ATTENDANCE. This course abides by the Penn State Attendance Policy E-11: http://undergrad.psu.edu/aappm/E-11-class-attendance.html, and Conflict Exam Policy 44-35: http://senate.psu.edu/policies-and-rules-for-undergraduate-students/44-00-examinations/#44-35. Please also see Illness Verification Policy: http://studentaffairs.psu.edu/health/welcome/illnessVerification/, and Religious Observance Policy: http://undergrad.psu.edu/aappm/R-4-religious-observances.html. Students who miss class for legitimate reasons will be given a reasonable opportunity to make up missed work, including exams and quizzes. Students are not required to secure the signature of medical personnel in the case of illness or injury and should use their best judgment on whether they are well enough to attend class or not; the University Health Center will not provide medical verification for minor illnesses or injuries. Other legitimate reasons for missing class include religious observance, military service, family emergencies, regularly scheduled university-approved curricular or extracurricular activities, and post-graduate, career-related interviews when there is no opportunity for students to re-schedule these opportunities (such as employment and graduate school final interviews). Students who encounter serious family, health, or personal situations that result in extended absences should contact the Office of the Assistant Vice President for Student Affairs (AVPSA) and Student Care and Advocacy for help: http://studentaffairs.psu.edu/studentcare. Whenever possible, students participating in University-approved activities should submit to the instructor a Class Absence Form available from the Registrar's Office: http://www.registrar.psu.edu/student_forms/, at least one week prior to the activity.

WEATHER DELAYS. Campus emergencies, including weather delays, are announced on Penn State News and communicated to cell phones, email, the Penn State Facebook page, and Twitter via PSUAlert (Sign up at: https://psualert.psu.edu/psualert/).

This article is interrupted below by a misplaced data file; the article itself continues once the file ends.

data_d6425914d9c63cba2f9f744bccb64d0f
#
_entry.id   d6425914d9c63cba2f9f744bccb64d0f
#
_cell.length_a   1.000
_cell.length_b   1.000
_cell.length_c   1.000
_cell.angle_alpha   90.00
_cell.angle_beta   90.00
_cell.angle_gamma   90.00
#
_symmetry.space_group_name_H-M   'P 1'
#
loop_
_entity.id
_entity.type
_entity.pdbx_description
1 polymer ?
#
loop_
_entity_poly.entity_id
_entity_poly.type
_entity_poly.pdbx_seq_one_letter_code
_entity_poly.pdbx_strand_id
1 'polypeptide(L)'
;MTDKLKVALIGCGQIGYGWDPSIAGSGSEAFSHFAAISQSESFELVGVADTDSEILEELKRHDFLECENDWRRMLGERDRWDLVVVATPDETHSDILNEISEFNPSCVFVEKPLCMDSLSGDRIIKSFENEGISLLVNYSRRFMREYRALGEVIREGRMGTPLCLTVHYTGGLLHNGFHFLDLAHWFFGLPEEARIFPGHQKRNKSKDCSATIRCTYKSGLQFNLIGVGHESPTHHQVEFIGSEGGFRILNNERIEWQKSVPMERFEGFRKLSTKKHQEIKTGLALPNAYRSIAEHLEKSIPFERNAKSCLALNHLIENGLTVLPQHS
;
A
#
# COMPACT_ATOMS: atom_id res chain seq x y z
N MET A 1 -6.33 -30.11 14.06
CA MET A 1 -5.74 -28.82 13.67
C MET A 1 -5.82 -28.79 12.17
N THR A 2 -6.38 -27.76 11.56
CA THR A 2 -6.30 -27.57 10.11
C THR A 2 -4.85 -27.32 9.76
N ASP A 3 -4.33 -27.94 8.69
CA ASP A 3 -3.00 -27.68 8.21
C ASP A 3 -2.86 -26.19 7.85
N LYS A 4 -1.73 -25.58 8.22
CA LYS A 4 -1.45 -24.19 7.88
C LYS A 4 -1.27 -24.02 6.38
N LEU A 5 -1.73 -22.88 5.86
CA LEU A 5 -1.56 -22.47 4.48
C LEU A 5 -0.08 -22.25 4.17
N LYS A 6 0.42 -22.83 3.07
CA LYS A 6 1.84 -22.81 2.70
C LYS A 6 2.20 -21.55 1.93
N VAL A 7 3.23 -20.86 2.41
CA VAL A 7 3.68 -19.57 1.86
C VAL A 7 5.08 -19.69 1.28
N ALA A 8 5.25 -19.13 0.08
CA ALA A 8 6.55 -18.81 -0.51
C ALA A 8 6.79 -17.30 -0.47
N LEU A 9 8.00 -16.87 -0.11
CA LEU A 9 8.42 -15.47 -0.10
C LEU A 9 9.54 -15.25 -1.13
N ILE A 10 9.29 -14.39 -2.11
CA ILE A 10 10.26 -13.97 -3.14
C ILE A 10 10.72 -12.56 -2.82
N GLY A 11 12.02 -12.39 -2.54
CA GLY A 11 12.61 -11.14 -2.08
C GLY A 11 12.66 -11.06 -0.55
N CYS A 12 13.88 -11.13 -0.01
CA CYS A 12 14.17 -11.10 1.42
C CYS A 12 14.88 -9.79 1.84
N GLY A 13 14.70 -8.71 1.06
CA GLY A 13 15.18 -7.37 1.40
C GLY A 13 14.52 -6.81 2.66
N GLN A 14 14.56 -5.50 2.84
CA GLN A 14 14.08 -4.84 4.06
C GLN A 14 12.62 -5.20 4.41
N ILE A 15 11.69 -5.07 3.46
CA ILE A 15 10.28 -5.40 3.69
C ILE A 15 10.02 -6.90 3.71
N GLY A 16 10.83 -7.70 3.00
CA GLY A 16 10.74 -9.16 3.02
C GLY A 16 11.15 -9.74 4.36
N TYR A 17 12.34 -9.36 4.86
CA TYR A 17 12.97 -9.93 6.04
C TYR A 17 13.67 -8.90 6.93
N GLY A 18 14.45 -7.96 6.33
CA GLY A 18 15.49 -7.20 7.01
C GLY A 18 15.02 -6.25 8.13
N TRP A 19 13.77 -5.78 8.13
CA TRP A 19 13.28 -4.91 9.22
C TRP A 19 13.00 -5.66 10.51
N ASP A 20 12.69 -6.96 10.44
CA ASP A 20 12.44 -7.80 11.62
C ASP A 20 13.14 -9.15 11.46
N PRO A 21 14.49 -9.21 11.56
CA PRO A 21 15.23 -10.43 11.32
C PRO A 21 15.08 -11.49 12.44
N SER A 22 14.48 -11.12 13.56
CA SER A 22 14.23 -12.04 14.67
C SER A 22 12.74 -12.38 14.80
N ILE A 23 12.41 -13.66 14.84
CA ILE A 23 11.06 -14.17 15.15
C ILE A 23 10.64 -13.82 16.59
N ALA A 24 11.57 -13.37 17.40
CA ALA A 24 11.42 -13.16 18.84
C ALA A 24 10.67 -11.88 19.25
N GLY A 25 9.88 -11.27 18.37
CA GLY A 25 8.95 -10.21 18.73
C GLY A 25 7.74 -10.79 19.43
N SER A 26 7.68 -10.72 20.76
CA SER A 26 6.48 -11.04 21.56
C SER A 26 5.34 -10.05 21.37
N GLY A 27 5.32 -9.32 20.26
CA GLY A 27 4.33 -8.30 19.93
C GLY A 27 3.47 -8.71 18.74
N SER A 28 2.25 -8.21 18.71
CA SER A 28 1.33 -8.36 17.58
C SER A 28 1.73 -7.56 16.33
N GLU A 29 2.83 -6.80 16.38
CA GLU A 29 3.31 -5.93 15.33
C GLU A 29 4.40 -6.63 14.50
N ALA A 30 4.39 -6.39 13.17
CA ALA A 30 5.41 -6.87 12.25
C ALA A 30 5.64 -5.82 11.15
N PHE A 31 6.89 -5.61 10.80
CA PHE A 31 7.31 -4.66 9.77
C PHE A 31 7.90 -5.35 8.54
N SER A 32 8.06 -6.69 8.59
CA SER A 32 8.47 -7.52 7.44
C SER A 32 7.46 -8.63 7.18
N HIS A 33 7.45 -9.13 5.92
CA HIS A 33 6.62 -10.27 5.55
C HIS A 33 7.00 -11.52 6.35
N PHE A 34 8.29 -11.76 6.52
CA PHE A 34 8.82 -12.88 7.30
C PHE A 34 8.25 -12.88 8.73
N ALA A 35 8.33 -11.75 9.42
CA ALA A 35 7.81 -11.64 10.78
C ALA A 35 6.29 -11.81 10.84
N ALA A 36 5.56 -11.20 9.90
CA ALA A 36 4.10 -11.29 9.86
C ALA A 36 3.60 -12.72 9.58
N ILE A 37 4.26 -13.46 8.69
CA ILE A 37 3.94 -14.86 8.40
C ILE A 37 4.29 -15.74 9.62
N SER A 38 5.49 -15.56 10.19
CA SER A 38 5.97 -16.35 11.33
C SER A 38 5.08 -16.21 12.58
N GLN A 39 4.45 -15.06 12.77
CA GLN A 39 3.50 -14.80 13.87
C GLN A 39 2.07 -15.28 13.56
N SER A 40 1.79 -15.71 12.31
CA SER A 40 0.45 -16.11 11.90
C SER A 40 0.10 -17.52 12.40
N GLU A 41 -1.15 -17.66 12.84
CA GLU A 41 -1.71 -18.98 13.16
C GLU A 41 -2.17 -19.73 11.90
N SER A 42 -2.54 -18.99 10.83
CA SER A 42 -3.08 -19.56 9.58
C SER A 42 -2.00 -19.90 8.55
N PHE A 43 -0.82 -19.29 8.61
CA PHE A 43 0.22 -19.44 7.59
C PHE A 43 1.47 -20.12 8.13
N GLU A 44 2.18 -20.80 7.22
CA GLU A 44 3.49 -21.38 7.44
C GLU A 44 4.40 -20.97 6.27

REPORTING BIAS-MOTIVATED INCIDENTS. Penn State takes great pride to foster a diverse and inclusive environment for students, faculty, and staff.  Acts of intolerance, discrimination, or harassment due to age, ancestry, color, disability, gender, gender identity, national origin, race, religious belief, sexual orientation, or veteran status are not tolerated (https://guru.psu.edu/policies/ad29.html) and can be reported through Educational Equity via the Report Bias webpage.

­Many students at Penn State face personal challenges or have psychological needs that may interfere with their academic progress, social development, or emotional wellbeing. The university offers a variety of confidential services to help you through difficult times, including individual and group counseling, crisis intervention, consultations, online chats, and mental health screenings.  These services are provided by staff who welcome all students and embrace a philosophy respectful of clients’ cultural and religious backgrounds, and sensitive to differences in race, ability, gender identity and sexual orientation.  Services include the following: